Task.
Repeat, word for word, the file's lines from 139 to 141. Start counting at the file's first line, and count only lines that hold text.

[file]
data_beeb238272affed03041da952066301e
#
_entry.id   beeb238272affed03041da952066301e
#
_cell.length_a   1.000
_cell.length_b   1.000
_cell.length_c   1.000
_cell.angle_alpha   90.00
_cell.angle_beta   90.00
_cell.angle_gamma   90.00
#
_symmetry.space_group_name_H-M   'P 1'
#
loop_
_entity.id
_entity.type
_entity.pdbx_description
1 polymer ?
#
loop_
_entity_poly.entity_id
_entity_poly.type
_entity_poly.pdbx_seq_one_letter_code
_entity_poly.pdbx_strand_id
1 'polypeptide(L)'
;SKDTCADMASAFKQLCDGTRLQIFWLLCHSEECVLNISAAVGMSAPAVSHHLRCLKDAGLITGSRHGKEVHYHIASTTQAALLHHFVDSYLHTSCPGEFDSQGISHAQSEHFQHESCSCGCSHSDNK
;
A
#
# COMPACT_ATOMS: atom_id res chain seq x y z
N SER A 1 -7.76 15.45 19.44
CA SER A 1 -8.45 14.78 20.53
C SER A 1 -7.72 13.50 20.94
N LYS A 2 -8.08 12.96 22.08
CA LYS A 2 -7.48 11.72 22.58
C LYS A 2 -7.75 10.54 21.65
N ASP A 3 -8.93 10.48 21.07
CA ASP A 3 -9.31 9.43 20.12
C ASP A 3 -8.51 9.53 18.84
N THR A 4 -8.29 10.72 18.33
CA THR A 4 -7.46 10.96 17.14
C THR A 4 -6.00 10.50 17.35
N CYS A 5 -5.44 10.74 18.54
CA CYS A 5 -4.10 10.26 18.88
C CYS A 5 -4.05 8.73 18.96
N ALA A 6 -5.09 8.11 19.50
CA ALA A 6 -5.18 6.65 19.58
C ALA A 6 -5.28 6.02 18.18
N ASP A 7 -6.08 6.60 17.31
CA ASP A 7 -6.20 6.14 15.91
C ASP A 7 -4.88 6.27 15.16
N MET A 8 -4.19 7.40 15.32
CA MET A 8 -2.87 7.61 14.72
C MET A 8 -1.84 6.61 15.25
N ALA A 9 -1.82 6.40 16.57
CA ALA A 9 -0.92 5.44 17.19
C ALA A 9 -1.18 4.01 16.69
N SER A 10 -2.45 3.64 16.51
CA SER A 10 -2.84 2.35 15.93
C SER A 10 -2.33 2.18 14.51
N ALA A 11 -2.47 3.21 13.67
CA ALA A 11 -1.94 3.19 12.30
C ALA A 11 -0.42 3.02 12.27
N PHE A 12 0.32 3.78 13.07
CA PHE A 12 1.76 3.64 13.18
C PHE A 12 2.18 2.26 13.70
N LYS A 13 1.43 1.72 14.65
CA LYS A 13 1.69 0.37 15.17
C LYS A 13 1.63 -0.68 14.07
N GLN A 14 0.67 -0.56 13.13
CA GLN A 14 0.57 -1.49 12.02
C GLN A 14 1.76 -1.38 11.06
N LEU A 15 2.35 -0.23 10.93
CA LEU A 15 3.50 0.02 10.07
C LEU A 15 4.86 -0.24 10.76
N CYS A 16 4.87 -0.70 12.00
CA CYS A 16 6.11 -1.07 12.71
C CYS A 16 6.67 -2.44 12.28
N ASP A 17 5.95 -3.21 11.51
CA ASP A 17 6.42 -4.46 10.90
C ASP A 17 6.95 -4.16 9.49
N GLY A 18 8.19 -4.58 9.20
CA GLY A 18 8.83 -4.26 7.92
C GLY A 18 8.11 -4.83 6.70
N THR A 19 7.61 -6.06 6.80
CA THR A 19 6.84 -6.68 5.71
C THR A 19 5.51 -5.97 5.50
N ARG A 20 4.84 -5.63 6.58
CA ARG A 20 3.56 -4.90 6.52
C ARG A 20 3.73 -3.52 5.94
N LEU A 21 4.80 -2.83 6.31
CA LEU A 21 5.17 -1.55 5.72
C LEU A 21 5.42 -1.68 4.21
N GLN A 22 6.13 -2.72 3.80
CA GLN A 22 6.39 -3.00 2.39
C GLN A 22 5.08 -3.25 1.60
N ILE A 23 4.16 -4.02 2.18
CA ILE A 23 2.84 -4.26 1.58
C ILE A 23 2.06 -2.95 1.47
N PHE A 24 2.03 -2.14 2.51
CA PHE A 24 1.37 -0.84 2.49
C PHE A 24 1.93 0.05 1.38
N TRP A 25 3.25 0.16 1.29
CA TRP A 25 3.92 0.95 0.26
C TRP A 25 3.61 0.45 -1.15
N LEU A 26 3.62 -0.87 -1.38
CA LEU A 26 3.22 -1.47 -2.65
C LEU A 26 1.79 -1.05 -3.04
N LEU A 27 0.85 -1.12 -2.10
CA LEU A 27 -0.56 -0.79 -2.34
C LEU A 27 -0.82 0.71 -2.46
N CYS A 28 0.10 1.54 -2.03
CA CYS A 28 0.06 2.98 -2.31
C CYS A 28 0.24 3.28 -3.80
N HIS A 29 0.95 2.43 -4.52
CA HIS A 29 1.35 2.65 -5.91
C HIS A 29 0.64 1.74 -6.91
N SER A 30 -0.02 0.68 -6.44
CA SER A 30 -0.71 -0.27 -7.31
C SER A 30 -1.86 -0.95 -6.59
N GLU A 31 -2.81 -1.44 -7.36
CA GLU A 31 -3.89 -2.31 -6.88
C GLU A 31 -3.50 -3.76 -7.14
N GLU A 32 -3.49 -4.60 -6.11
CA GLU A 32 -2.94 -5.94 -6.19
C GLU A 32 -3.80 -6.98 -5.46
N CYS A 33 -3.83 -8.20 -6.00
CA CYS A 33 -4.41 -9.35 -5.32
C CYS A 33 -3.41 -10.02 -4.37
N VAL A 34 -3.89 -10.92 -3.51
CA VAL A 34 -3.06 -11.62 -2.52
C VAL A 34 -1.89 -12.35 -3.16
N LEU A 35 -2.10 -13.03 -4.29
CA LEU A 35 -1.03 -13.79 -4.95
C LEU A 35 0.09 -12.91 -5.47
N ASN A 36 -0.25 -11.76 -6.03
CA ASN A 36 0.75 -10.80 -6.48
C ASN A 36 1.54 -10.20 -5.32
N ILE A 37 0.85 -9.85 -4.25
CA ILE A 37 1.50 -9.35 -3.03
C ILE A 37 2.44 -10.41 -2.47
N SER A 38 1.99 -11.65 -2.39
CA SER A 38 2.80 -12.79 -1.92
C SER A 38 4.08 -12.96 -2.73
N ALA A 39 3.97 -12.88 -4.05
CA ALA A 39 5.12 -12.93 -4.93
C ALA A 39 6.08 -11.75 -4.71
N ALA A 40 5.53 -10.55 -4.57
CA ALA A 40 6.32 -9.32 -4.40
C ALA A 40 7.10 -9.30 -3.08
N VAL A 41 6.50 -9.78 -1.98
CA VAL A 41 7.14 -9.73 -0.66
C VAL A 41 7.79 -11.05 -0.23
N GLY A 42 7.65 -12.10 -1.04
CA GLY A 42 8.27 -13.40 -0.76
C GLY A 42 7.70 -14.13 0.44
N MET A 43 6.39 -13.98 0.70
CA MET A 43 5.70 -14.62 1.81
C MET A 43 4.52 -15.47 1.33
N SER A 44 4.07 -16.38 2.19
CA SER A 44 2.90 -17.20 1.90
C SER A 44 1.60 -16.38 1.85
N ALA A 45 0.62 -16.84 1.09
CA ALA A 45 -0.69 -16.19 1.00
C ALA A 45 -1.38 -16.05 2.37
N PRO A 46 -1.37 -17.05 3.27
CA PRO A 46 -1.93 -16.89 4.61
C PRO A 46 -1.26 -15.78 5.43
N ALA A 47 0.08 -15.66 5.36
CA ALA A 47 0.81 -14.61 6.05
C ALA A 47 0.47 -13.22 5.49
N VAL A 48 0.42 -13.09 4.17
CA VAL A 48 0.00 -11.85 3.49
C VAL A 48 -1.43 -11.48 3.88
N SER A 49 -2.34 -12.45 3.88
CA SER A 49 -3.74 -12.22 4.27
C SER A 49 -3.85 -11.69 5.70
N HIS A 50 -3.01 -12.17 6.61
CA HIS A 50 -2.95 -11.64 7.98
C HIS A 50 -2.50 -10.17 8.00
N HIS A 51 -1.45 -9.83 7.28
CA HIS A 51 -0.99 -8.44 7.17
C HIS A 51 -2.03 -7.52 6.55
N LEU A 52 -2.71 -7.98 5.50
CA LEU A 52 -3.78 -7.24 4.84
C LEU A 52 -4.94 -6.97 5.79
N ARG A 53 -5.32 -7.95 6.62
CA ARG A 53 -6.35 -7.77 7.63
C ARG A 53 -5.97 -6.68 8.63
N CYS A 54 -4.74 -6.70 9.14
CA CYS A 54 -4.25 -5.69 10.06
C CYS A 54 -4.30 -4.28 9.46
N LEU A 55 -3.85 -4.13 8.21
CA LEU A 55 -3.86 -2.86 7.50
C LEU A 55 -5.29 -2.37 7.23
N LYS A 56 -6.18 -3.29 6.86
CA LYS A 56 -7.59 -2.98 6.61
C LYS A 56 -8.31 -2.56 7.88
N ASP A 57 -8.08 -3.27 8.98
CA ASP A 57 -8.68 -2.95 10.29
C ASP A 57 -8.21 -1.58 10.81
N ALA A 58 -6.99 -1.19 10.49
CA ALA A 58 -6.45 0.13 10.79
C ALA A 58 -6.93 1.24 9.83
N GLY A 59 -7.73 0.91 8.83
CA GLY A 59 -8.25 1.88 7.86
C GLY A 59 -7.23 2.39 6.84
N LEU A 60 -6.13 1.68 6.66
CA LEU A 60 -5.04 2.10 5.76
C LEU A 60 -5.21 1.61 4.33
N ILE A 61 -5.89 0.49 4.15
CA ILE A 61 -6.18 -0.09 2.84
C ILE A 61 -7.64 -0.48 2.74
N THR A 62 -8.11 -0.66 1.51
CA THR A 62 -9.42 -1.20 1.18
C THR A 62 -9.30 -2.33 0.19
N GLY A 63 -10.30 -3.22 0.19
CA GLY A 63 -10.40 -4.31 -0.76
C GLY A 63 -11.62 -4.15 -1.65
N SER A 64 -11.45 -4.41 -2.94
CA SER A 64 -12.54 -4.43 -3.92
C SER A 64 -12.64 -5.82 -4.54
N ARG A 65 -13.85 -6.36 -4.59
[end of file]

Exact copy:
N ILE A 37 0.85 -9.85 -4.25
CA ILE A 37 1.50 -9.35 -3.03
C ILE A 37 2.44 -10.41 -2.47